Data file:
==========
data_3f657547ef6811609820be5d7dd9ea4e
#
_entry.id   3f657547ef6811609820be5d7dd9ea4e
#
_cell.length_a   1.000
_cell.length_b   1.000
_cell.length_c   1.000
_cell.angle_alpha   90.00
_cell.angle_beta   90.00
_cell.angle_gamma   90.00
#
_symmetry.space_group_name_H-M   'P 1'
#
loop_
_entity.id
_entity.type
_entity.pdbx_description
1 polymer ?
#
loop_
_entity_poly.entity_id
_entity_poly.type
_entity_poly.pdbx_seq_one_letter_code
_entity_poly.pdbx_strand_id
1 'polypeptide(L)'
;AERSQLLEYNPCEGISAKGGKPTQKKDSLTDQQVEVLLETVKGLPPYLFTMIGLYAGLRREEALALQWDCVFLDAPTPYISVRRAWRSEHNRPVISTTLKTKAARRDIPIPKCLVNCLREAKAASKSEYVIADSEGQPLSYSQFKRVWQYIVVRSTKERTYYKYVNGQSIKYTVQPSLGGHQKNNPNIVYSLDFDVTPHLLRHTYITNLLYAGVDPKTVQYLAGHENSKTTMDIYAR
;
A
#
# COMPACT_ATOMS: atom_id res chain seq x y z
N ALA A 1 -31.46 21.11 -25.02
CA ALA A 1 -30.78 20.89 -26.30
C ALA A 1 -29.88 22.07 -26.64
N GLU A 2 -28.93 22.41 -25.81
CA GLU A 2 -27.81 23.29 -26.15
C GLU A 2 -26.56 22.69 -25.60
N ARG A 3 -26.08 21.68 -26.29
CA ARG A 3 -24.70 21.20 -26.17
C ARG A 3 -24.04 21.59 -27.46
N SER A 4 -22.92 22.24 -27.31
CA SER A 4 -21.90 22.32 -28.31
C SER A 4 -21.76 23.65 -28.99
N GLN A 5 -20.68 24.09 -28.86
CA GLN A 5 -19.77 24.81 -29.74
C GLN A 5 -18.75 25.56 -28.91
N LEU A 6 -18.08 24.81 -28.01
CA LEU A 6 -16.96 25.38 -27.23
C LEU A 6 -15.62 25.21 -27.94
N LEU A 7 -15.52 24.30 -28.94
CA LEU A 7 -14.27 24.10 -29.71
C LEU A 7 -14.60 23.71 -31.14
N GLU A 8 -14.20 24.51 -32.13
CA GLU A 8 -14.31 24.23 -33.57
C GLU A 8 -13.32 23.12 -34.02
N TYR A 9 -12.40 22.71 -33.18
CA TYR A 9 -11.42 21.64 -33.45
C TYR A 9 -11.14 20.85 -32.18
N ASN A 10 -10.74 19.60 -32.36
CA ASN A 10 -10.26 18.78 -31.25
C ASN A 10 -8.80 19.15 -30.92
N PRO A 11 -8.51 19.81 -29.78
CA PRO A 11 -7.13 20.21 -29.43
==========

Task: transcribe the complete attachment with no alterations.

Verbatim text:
data_3f657547ef6811609820be5d7dd9ea4e
#
_entry.id   3f657547ef6811609820be5d7dd9ea4e
#
_cell.length_a   1.000
_cell.length_b   1.000
_cell.length_c   1.000
_cell.angle_alpha   90.00
_cell.angle_beta   90.00
_cell.angle_gamma   90.00
#
_symmetry.space_group_name_H-M   'P 1'
#
loop_
_entity.id
_entity.type
_entity.pdbx_description
1 polymer ?
#
loop_
_entity_poly.entity_id
_entity_poly.type
_entity_poly.pdbx_seq_one_letter_code
_entity_poly.pdbx_strand_id
1 'polypeptide(L)'
;AERSQLLEYNPCEGISAKGGKPTQKKDSLTDQQVEVLLETVKGLPPYLFTMIGLYAGLRREEALALQWDCVFLDAPTPYISVRRAWRSEHNRPVISTTLKTKAARRDIPIPKCLVNCLREAKAASKSEYVIADSEGQPLSYSQFKRVWQYIVVRSTKERTYYKYVNGQSIKYTVQPSLGGHQKNNPNIVYSLDFDVTPHLLRHTYITNLLYAGVDPKTVQYLAGHENSKTTMDIYAR
;
A
#
# COMPACT_ATOMS: atom_id res chain seq x y z
N ALA A 1 -31.46 21.11 -25.02
CA ALA A 1 -30.78 20.89 -26.30
C ALA A 1 -29.88 22.07 -26.64
N GLU A 2 -28.93 22.41 -25.81
CA GLU A 2 -27.81 23.29 -26.15
C GLU A 2 -26.56 22.69 -25.60
N ARG A 3 -26.08 21.68 -26.29
CA ARG A 3 -24.70 21.20 -26.17
C ARG A 3 -24.04 21.59 -27.46
N SER A 4 -22.92 22.24 -27.31
CA SER A 4 -21.90 22.32 -28.31
C SER A 4 -21.76 23.65 -28.99
N GLN A 5 -20.68 24.09 -28.86
CA GLN A 5 -19.77 24.81 -29.74
C GLN A 5 -18.75 25.56 -28.91
N LEU A 6 -18.08 24.81 -28.01
CA LEU A 6 -16.96 25.38 -27.23
C LEU A 6 -15.62 25.21 -27.94
N LEU A 7 -15.52 24.30 -28.94
CA LEU A 7 -14.27 24.10 -29.71
C LEU A 7 -14.60 23.71 -31.14
N GLU A 8 -14.20 24.51 -32.13
CA GLU A 8 -14.31 24.23 -33.57
C GLU A 8 -13.32 23.12 -34.02
N TYR A 9 -12.40 22.71 -33.18
CA TYR A 9 -11.42 21.64 -33.45
C TYR A 9 -11.14 20.85 -32.18
N ASN A 10 -10.74 19.60 -32.36
CA ASN A 10 -10.26 18.78 -31.25
C ASN A 10 -8.80 19.15 -30.92
N PRO A 11 -8.51 19.81 -29.78
CA PRO A 11 -7.13 20.21 -29.43